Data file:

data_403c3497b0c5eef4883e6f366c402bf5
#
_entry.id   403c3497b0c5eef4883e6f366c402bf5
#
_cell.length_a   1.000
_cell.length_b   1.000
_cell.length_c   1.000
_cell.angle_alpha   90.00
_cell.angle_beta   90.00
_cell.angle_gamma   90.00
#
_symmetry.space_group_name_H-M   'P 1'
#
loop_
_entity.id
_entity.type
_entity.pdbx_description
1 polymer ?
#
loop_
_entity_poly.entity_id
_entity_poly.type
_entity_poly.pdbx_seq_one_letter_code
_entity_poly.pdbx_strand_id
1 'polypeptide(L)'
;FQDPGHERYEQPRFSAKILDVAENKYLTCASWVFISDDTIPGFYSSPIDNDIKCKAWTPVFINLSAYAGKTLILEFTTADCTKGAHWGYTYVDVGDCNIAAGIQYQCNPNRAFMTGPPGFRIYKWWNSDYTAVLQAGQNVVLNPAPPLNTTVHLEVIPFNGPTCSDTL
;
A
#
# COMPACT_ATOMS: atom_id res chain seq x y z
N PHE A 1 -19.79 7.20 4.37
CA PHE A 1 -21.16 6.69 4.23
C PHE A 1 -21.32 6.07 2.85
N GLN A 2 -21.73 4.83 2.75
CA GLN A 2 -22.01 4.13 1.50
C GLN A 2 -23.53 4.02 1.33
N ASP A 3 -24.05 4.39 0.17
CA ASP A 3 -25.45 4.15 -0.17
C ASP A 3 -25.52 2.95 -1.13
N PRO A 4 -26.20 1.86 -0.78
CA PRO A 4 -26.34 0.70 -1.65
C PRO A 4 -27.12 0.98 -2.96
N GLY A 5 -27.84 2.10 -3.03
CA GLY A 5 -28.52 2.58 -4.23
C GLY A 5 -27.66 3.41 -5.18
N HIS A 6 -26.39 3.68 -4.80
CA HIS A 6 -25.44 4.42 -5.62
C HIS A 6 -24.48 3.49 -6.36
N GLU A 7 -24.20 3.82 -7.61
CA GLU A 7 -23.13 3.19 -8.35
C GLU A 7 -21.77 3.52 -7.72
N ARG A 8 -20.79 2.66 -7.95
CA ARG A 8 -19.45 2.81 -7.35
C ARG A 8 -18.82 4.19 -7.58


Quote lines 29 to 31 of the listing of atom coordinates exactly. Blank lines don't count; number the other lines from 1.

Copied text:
#
# COMPACT_ATOMS: atom_id res chain seq x y z
N PHE A 1 -19.79 7.20 4.37